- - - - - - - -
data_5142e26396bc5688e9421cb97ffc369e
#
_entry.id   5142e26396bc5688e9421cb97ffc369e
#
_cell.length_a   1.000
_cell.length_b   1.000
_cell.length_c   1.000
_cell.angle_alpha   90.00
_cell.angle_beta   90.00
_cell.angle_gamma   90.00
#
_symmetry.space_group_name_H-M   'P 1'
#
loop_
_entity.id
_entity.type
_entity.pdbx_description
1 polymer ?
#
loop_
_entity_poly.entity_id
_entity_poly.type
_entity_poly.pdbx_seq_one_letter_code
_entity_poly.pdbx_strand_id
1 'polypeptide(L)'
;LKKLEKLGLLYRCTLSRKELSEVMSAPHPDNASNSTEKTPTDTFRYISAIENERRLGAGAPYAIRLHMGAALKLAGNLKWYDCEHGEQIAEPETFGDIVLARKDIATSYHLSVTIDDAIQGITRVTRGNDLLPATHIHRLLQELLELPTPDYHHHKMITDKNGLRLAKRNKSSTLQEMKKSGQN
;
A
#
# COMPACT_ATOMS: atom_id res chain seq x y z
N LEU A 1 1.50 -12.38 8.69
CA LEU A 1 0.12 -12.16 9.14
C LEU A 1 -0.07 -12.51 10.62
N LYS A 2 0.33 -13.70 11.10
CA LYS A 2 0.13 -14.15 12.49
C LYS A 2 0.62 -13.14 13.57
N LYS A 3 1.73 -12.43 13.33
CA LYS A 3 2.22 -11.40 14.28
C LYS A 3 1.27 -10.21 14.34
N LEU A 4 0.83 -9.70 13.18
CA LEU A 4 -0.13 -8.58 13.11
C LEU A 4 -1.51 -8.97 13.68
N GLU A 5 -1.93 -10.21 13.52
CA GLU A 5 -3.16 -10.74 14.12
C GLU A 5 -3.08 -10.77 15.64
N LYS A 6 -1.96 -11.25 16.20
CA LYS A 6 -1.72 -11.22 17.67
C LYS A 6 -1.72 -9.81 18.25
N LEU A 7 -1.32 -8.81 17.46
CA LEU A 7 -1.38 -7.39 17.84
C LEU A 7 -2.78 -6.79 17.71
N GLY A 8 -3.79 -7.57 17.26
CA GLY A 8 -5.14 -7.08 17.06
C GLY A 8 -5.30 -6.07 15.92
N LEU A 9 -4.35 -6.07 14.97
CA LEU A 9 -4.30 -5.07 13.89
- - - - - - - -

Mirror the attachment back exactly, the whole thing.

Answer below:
data_5142e26396bc5688e9421cb97ffc369e
#
_entry.id   5142e26396bc5688e9421cb97ffc369e
#
_cell.length_a   1.000
_cell.length_b   1.000
_cell.length_c   1.000
_cell.angle_alpha   90.00
_cell.angle_beta   90.00
_cell.angle_gamma   90.00
#
_symmetry.space_group_name_H-M   'P 1'
#
loop_
_entity.id
_entity.type
_entity.pdbx_description
1 polymer ?
#
loop_
_entity_poly.entity_id
_entity_poly.type
_entity_poly.pdbx_seq_one_letter_code
_entity_poly.pdbx_strand_id
1 'polypeptide(L)'
;LKKLEKLGLLYRCTLSRKELSEVMSAPHPDNASNSTEKTPTDTFRYISAIENERRLGAGAPYAIRLHMGAALKLAGNLKWYDCEHGEQIAEPETFGDIVLARKDIATSYHLSVTIDDAIQGITRVTRGNDLLPATHIHRLLQELLELPTPDYHHHKMITDKNGLRLAKRNKSSTLQEMKKSGQN
;
A
#
# COMPACT_ATOMS: atom_id res chain seq x y z
N LEU A 1 1.50 -12.38 8.69
CA LEU A 1 0.12 -12.16 9.14
C LEU A 1 -0.07 -12.51 10.62
N LYS A 2 0.33 -13.70 11.10
CA LYS A 2 0.13 -14.15 12.49
C LYS A 2 0.62 -13.14 13.57
N LYS A 3 1.73 -12.43 13.33
CA LYS A 3 2.22 -11.40 14.28
C LYS A 3 1.27 -10.21 14.34
N LEU A 4 0.83 -9.70 13.18
CA LEU A 4 -0.13 -8.58 13.11
C LEU A 4 -1.51 -8.97 13.68
N GLU A 5 -1.93 -10.21 13.52
CA GLU A 5 -3.16 -10.74 14.12
C GLU A 5 -3.08 -10.77 15.64
N LYS A 6 -1.96 -11.25 16.20
CA LYS A 6 -1.72 -11.22 17.67
C LYS A 6 -1.72 -9.81 18.25
N LEU A 7 -1.32 -8.81 17.46
CA LEU A 7 -1.38 -7.39 17.84
C LEU A 7 -2.78 -6.79 17.71
N GLY A 8 -3.79 -7.57 17.26
CA GLY A 8 -5.14 -7.08 17.06
C GLY A 8 -5.30 -6.07 15.92
N LEU A 9 -4.35 -6.07 14.97
CA LEU A 9 -4.30 -5.07 13.89